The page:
Though religion is deeply embedded in American culture, it is increasingly rare for journalists to be trained to report on religion. In light of political and cultural upheaval at home and abroad, there is a greater need than ever for religious literacy in journalism. Religion shapes the stories journalists tell, often in subtle ways that are not visible at first glance. By partnering with professional journalists and ournalism students, we provide resources and training to facilitate deeper engagement of religion in the classroom and in the field. In addition, we see opportunities for greater collaboration between religion scholars and journalists in order to improve the public understanding of religion.
Many of the most compelling news stories in the United States in recent years engage religion in important ways. The stories included in our case studies draw from a range of sources, including national, local, and social media. Topics include Black Lives Matter, Donald Trump and white evangelicals, North Carolina’s House Bill 2, Occupy Wall Street, Park51 (the “Ground Zero Mosque”), the Pulse Nightclub attack, and public debates about refugees, immigration, and national security.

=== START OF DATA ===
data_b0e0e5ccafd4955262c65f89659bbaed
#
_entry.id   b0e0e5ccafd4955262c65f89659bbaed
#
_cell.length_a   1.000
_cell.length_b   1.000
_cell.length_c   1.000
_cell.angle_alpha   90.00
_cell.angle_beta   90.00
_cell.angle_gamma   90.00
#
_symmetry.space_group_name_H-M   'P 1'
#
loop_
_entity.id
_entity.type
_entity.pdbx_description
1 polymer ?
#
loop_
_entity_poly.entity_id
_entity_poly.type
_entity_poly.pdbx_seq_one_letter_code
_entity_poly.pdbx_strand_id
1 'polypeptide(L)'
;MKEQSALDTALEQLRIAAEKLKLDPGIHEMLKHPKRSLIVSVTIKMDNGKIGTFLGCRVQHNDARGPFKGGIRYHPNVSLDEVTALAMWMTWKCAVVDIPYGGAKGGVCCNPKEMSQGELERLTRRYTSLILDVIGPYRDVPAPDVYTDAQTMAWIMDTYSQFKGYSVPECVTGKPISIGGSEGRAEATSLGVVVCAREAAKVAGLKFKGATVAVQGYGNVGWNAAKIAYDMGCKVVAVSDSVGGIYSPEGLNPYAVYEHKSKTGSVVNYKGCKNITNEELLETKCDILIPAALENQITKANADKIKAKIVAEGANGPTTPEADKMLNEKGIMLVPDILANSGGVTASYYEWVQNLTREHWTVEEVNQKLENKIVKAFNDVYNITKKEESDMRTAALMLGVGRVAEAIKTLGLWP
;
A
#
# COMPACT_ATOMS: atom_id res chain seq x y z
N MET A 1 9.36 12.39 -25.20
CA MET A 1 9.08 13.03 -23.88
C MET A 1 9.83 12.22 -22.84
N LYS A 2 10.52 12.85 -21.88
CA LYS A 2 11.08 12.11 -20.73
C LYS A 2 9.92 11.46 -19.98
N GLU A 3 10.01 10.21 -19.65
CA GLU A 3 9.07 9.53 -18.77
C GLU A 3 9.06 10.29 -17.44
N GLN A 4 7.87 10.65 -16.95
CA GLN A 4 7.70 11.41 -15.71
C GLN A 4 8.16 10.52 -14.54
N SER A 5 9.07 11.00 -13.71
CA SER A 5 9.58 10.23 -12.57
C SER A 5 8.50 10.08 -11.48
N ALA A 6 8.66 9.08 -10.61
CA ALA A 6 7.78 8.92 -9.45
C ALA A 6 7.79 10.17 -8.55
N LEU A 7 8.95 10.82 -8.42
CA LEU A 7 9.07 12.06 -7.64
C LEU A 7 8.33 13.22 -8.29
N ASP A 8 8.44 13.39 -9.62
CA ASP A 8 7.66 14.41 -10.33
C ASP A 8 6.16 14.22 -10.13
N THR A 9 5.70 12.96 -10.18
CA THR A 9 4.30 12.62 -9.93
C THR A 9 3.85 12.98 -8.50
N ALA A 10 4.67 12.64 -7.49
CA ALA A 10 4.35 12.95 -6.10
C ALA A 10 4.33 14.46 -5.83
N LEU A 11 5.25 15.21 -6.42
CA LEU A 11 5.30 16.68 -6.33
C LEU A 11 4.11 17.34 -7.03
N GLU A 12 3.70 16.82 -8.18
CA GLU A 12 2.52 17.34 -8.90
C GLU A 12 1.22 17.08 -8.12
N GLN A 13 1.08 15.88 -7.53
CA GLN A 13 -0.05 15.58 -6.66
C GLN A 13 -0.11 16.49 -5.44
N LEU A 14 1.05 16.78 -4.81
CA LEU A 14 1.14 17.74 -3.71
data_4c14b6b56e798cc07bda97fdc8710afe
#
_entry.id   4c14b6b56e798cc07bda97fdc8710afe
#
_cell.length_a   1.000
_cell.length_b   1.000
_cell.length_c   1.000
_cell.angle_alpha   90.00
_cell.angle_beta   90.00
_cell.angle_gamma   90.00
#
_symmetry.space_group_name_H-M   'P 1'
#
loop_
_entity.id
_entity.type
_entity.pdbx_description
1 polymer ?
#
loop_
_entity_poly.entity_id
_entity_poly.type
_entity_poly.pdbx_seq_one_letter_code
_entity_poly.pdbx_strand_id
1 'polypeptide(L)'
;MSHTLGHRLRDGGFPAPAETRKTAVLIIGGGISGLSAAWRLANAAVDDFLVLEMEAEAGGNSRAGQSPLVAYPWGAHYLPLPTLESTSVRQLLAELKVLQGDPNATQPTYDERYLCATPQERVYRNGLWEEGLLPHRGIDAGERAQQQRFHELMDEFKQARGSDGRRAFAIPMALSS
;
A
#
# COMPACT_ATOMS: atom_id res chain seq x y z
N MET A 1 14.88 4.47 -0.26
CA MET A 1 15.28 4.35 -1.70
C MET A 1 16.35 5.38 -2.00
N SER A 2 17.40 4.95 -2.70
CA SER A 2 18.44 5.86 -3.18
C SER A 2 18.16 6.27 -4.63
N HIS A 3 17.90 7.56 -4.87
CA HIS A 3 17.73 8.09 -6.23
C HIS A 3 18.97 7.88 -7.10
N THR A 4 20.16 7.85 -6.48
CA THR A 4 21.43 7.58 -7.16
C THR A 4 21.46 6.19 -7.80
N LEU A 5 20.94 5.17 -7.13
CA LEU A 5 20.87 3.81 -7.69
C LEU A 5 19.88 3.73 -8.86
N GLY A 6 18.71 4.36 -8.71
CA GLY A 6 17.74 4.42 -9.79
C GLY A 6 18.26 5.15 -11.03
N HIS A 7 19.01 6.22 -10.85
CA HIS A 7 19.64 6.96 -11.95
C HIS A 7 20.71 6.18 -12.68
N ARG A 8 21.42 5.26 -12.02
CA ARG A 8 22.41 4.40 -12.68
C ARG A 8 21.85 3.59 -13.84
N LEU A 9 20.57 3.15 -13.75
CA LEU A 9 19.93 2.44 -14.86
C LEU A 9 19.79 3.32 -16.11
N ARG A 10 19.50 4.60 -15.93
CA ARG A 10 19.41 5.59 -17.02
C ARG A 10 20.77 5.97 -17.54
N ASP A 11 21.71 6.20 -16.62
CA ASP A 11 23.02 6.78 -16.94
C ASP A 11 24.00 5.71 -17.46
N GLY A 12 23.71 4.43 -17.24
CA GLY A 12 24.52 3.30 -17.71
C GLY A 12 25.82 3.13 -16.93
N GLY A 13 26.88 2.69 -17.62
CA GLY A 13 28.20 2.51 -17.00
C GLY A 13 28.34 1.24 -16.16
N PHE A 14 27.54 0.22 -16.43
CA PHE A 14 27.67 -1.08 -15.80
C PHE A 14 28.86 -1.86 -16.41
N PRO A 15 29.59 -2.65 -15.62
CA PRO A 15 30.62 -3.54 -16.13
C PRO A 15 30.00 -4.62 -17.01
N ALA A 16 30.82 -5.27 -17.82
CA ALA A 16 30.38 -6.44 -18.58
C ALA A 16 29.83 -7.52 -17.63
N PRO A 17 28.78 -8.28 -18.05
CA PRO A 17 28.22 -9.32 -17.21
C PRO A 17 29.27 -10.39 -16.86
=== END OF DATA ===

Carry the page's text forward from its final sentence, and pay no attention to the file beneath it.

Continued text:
The symposium on religious literacy in journalism was held at Harvard Divinity School on December 8–9, 2016. Laurie Goodstein of The New York Times gave the keynote address, providing an expert overview of the current state of the field.